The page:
Al-Shabab Becomes Magnet For Would-Be Jihadists Fourteen people face terror charges for allegedly taking part in what the government calls "a deadly pipeline" to Somalia. The defendants are accused of recruiting and funding U.S. residents to become fighters in the Somali group called al-Shabab which is linked to al-Qaida.

Al-Shabab Becomes Magnet For Would-Be Jihadists

Al-Shabab Becomes Magnet For Would-Be Jihadists

  • Download
  • <iframe src="" width="100%" height="290" frameborder="0" scrolling="no" title="NPR embedded audio player">
  • Transcript

Fourteen people face terror charges for allegedly taking part in what the government calls "a deadly pipeline" to Somalia. The defendants are accused of recruiting and funding U.S. residents to become fighters in the Somali group called al-Shabab which is linked to al-Qaida.


Here's an important development in a long-running terrorism investigation. It involves an Islamist militia from Somalia and its efforts to recruit young Americans. The group is called al-Shabab, but until yesterday, it wasn't clear how large its effort to recruit in this country had become. The Department of Justice unsealed indictments charging 14 people with helping the group with everything from money to people, and that seems to be only the beginning.

As NPR's Dina Temple-Raston reports, al-Shabab is becoming a magnet for would- be jihadists.

DINA TEMPLE: About two years ago, the FBI discovered a jihadi pipeline - a system for recruiting and sending Somali-Americans to the battlefields of Somalia. As many as two dozen young men from Minneapolis are thought to have signed up to fight with the Somali militia al-Shabab.

TODD JONES: Early on in our investigation, I think if you've been following it, there have been sort of waves of travelers.

TEMPLE: That's the U.S. attorney in Minneapolis, B. Todd Jones.

JONES: It's young men. It's young people, and they're at difficult points in their lives, just like any normal American teenager. And there are certain hooks that they can draw people into, and they've been used. And that's been a concern for us.

TEMPLE: Originally, the hook was the Ethiopian invasion of Somalia. Recruiters convinced the young men that it was their duty to fight. When the Ethiopian troops withdrew, the recruitment pitch changed. The young men were asked to help al-Shabab turn Somalia into a Muslim homeland, a country governed by Islamic law.

Young men from Minneapolis were convinced. They kept boarding planes bound for Somalia. Even as late as last year, after the first arrests in the case had been made, young men were driving to Mexico looking for flights to Somalia.

Attorney General Eric Holder said the Justice Department was watching.

ERIC HOLDER: This is a very disturbing trend that we have been intensely investing in recent years, and will continue to investigate and will root out.

TEMPLE: The sheer volume of arrests and indictments in this one case hints at the scope of the problem. In Minneapolis alone, there are 19 defendants. All of them are of Somali descent, all of them either naturalized Americans or living in this country legally. So far, nine have been arrested, five have already pleaded guilty to terrorism charges and 10 are still at large.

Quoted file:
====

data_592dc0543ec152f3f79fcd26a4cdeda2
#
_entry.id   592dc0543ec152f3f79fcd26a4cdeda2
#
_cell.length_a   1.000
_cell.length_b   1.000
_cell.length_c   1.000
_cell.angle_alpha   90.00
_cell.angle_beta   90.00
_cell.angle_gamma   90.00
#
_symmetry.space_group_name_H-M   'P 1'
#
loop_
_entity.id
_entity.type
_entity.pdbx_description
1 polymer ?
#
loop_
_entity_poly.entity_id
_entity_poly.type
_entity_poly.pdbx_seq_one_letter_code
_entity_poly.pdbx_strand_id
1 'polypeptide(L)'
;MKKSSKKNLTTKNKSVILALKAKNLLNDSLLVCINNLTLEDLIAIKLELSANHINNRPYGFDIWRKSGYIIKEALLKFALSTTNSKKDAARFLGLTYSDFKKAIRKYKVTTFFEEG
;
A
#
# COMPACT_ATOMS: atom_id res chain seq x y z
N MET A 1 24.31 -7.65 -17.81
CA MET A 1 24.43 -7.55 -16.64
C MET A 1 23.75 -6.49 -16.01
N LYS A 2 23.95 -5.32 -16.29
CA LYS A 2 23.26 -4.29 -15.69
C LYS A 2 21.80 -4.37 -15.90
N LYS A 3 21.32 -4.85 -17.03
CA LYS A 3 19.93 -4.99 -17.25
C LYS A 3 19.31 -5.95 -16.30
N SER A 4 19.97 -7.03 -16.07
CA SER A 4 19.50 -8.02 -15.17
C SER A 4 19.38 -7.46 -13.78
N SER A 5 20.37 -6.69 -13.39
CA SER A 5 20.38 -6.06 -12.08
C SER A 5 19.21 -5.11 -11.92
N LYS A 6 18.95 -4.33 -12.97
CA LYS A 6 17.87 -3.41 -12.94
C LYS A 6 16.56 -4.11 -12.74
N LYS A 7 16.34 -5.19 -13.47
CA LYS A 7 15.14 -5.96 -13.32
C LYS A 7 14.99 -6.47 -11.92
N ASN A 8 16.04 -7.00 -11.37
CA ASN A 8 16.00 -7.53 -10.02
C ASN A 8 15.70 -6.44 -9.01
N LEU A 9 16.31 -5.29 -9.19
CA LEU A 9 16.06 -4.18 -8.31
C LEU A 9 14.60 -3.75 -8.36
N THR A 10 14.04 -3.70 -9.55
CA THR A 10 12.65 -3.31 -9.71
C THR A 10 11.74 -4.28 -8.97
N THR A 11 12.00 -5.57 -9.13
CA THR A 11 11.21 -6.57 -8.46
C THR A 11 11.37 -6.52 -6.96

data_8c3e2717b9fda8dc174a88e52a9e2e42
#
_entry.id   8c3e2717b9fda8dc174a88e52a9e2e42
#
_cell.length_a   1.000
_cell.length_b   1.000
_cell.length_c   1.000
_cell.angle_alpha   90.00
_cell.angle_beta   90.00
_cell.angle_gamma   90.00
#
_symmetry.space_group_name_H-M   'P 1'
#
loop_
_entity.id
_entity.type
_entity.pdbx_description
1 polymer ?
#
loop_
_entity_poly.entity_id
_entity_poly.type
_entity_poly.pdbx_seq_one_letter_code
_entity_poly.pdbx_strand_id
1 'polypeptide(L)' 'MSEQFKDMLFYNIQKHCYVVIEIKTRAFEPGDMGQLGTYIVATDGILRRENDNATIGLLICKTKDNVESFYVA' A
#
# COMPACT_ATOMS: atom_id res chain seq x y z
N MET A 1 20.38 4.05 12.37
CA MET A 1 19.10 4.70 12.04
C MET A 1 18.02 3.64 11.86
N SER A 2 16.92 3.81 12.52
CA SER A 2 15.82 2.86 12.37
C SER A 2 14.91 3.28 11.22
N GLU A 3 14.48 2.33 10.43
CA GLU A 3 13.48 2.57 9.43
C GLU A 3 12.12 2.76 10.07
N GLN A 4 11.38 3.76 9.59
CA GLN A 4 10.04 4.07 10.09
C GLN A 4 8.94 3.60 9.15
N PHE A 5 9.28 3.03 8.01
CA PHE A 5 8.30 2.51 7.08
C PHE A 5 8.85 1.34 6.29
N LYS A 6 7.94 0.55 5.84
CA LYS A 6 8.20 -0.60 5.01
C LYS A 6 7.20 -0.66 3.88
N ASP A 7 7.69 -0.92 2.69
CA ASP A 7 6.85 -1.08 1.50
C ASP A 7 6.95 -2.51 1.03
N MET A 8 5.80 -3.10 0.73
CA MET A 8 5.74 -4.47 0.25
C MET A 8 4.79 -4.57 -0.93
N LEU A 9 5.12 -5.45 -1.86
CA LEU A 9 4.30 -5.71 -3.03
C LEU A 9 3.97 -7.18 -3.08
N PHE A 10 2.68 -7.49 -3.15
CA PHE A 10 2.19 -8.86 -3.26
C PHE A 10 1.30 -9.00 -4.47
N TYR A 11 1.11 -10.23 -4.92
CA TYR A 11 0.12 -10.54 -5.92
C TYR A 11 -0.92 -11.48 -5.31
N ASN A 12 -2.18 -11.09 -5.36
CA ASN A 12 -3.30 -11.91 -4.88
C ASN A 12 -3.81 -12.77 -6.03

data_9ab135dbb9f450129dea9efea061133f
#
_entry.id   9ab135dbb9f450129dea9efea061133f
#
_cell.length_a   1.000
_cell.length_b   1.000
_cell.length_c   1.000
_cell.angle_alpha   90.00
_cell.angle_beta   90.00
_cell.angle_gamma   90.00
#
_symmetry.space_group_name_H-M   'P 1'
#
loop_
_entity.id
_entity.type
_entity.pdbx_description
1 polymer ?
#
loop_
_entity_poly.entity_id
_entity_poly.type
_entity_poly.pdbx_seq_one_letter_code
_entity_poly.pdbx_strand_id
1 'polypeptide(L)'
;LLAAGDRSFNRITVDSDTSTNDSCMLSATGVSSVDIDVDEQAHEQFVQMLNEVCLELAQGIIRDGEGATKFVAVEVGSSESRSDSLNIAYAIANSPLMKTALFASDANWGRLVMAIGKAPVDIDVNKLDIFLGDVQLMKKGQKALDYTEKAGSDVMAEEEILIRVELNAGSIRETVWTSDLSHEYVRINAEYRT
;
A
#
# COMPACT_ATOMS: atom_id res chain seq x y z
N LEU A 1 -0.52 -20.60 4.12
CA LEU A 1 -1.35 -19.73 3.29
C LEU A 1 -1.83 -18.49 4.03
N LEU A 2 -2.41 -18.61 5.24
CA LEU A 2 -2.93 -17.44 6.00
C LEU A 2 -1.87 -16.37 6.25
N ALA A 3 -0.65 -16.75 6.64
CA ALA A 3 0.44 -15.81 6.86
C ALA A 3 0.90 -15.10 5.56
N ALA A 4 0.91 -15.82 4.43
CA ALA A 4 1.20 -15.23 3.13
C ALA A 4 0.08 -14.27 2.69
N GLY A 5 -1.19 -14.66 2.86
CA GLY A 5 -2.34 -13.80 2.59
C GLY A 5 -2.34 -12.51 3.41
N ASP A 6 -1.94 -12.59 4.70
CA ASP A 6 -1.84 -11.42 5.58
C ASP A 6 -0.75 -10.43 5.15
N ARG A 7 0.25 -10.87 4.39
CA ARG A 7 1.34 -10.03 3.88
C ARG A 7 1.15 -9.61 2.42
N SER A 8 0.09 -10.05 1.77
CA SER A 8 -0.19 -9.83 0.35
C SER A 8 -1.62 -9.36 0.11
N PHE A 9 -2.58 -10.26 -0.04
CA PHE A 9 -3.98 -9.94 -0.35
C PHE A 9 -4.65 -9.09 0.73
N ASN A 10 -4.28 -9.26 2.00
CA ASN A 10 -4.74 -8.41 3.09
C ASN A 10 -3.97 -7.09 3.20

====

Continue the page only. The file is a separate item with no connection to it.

The indictments unsealed yesterday cover three states - Minnesota, Alabama and California. The indictment out of Alabama focuses on the young American named Omar Hamammi. He's rather renowned in jihadi circles for starring in an Internet video that went viral last year. Hamammi is the rapper.


OMAR HAMAMMI: Along came America to the Saudi sand, exposing to the world all their bloody hands.

TEMPLE: Analysts say what attracted would-be recruits wasn't the rap music. It was what came at the end of the video.


TEMPLE: Hamammi is shown on camera wielding an AK-47, allegedly leading an attack on an Ethiopian convoy.


TEMPLE: National Security officials at the White House have been watching Somalia with growing alarm. It's fast becoming the destination of choice for aspiring American jihadis. They typically went to Yemen or Pakistan to get training, but now those places are proving harder to get to.

The Yemeni government has been rounding up foreigners it believes are trying to join terrorist training programs. And in Pakistan, five young Muslims from Virginia who wanted to join the Taliban were recently tried and found guilty of terrorism offenses. They received hefty prison sentences to be served in Pakistan.

Somalia, by comparison, is relatively easy to get into, and al-Shabab is relatively easy to contact. Already this summer, the FBI has arrested three American converts who were not of Somali descent, and yet they were allegedly on their way to join al-Shabab in Somalia.

The attorney general may have had these sorts of men in mind when he spoke yesterday.

HOLDER: These arrests and charges should serve as an unmistakable warning to others who are considering joining or supporting terrorist groups like al-Shabab. If you choose this route, you can expect to find yourself in a United States' jail cell or be a casualty on a Somali battlefield.

TEMPLE: Dina Temple-Raston, NPR News.

Copyright © 2010 NPR. All rights reserved. Visit our website terms of use and permissions pages at for further information.

NPR transcripts are created on a rush deadline by an NPR contractor. This text may not be in its final form and may be updated or revised in the future. Accuracy and availability may vary. The authoritative record of NPR’s programming is the audio record.